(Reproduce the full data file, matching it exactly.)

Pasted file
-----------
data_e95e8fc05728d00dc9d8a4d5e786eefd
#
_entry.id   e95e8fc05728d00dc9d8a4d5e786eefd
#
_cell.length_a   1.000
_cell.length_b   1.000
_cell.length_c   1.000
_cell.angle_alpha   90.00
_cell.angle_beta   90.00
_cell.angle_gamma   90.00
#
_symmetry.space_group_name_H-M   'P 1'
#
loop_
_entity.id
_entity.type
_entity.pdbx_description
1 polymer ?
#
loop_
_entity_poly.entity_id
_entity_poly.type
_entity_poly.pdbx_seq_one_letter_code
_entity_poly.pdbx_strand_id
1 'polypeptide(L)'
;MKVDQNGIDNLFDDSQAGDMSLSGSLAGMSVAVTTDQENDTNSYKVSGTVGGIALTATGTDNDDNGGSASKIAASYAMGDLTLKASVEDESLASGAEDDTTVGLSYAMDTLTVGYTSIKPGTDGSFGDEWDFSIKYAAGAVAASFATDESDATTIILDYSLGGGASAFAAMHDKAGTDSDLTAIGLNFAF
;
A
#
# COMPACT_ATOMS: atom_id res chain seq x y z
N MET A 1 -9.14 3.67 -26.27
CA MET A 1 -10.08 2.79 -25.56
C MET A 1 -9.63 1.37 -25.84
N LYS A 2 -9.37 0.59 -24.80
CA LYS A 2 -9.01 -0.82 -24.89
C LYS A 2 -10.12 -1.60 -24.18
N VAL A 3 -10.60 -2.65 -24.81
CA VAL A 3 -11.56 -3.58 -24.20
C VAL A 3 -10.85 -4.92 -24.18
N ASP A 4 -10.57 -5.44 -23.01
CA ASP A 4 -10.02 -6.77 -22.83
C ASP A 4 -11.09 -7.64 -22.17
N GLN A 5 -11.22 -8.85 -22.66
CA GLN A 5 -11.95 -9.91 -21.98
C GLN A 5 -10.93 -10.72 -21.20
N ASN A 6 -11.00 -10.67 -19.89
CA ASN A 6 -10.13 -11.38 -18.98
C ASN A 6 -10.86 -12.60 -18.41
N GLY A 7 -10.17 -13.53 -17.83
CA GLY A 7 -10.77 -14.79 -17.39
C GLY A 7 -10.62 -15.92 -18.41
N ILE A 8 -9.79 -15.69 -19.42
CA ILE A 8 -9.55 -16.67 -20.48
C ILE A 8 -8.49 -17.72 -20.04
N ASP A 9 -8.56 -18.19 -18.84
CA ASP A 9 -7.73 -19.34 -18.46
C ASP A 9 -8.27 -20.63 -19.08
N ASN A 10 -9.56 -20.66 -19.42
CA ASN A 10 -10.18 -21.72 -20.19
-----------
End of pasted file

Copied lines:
data_e95e8fc05728d00dc9d8a4d5e786eefd
#
_entry.id   e95e8fc05728d00dc9d8a4d5e786eefd
#
_cell.length_a   1.000
_cell.length_b   1.000
_cell.length_c   1.000
_cell.angle_alpha   90.00
_cell.angle_beta   90.00
_cell.angle_gamma   90.00
#
_symmetry.space_group_name_H-M   'P 1'
#
loop_
_entity.id
_entity.type
_entity.pdbx_description
1 polymer ?
#
loop_
_entity_poly.entity_id
_entity_poly.type
_entity_poly.pdbx_seq_one_letter_code
_entity_poly.pdbx_strand_id
1 'polypeptide(L)'
;MKVDQNGIDNLFDDSQAGDMSLSGSLAGMSVAVTTDQENDTNSYKVSGTVGGIALTATGTDNDDNGGSASKIAASYAMGDLTLKASVEDESLASGAEDDTTVGLSYAMDTLTVGYTSIKPGTDGSFGDEWDFSIKYAAGAVAASFATDESDATTIILDYSLGGGASAFAAMHDKAGTDSDLTAIGLNFAF
;
A
#
# COMPACT_ATOMS: atom_id res chain seq x y z
N MET A 1 -9.14 3.67 -26.27
CA MET A 1 -10.08 2.79 -25.56
C MET A 1 -9.63 1.37 -25.84
N LYS A 2 -9.37 0.59 -24.80
CA LYS A 2 -9.01 -0.82 -24.89
C LYS A 2 -10.12 -1.60 -24.18
N VAL A 3 -10.60 -2.65 -24.81
CA VAL A 3 -11.56 -3.58 -24.20
C VAL A 3 -10.85 -4.92 -24.18
N ASP A 4 -10.57 -5.44 -23.01
CA ASP A 4 -10.02 -6.77 -22.83
C ASP A 4 -11.09 -7.64 -22.17
N GLN A 5 -11.22 -8.85 -22.66
CA GLN A 5 -11.95 -9.91 -21.98
C GLN A 5 -10.93 -10.72 -21.20
N ASN A 6 -11.00 -10.67 -19.89
CA ASN A 6 -10.13 -11.38 -18.98
C ASN A 6 -10.86 -12.60 -18.41
N GLY A 7 -10.17 -13.53 -17.83
CA GLY A 7 -10.77 -14.79 -17.39
C GLY A 7 -10.62 -15.92 -18.41
N ILE A 8 -9.79 -15.69 -19.42
CA ILE A 8 -9.55 -16.67 -20.48
C ILE A 8 -8.49 -17.72 -20.04
N ASP A 9 -8.56 -18.19 -18.84
CA ASP A 9 -7.73 -19.34 -18.46
C ASP A 9 -8.27 -20.63 -19.08
N ASN A 10 -9.56 -20.66 -19.42
CA ASN A 10 -10.18 -21.72 -20.19